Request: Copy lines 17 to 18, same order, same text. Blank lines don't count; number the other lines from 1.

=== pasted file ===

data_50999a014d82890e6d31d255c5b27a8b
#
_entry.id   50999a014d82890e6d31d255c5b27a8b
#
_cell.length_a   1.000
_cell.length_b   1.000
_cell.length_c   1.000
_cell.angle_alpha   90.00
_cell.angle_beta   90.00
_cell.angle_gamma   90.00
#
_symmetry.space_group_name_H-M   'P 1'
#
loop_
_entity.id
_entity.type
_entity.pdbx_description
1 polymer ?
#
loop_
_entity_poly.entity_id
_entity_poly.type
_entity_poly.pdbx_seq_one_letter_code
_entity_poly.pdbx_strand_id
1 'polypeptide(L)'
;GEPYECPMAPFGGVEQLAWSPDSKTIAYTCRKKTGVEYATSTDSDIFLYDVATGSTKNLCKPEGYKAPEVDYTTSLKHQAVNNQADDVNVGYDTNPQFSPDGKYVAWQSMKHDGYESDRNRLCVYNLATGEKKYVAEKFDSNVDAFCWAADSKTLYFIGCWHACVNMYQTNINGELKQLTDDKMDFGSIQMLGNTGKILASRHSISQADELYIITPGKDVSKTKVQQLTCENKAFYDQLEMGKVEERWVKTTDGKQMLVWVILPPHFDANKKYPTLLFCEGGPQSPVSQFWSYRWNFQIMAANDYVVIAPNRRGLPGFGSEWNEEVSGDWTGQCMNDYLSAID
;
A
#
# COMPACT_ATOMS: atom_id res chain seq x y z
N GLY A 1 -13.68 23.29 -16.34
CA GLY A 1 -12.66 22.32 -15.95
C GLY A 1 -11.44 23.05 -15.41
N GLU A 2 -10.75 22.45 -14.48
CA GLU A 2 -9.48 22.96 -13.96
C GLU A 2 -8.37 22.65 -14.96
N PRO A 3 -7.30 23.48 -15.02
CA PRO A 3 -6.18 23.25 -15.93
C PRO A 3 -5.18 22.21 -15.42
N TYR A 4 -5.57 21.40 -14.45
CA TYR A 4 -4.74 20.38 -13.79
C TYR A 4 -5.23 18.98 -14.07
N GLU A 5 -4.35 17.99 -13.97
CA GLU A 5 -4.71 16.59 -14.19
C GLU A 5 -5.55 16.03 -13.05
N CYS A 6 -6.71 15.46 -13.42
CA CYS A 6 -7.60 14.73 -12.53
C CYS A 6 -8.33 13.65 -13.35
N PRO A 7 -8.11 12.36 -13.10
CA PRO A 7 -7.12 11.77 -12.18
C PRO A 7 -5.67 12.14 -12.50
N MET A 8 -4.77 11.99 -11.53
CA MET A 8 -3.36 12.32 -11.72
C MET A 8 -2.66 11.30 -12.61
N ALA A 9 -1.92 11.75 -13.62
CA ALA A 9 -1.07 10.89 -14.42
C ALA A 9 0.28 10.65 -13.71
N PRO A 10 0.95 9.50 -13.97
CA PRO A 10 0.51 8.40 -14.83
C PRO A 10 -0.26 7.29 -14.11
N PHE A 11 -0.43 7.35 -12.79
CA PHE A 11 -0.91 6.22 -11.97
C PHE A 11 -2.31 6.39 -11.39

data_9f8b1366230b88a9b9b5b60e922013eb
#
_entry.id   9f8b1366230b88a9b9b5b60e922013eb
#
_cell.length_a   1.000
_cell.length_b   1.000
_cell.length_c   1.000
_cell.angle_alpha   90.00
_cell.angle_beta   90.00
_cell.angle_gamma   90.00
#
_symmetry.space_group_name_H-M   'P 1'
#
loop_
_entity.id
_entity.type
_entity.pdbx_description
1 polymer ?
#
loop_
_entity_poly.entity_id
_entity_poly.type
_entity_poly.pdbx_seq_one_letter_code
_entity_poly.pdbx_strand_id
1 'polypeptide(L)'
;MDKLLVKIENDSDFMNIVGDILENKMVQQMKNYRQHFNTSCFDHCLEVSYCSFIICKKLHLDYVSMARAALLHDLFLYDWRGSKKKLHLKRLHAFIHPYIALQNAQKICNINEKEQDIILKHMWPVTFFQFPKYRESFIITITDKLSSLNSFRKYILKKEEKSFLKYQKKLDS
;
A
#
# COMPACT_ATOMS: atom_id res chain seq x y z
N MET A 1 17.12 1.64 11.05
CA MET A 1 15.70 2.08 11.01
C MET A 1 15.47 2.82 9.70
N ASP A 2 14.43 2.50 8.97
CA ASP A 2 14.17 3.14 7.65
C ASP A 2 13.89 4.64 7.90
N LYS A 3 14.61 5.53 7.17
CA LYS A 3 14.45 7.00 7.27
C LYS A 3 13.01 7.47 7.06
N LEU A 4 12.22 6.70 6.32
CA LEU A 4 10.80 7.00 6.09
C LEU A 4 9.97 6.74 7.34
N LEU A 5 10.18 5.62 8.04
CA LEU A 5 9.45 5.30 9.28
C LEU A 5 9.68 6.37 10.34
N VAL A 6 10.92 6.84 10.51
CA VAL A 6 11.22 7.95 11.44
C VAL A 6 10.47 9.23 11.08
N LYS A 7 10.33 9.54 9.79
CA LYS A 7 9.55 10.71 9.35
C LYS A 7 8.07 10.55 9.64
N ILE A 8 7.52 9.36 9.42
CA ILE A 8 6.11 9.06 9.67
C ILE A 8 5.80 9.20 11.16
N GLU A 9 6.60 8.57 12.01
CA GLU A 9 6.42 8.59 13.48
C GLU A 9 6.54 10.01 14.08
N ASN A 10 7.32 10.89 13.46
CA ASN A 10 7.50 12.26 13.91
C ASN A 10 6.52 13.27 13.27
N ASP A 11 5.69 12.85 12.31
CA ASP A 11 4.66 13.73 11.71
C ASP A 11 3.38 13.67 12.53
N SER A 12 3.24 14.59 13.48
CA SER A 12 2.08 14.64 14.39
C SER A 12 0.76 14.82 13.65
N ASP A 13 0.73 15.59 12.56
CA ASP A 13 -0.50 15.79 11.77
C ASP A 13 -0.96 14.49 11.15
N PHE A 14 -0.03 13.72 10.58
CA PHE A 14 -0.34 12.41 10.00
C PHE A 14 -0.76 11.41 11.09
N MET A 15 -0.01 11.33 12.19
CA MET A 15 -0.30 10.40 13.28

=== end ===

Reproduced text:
_entity.pdbx_description
1 polymer ?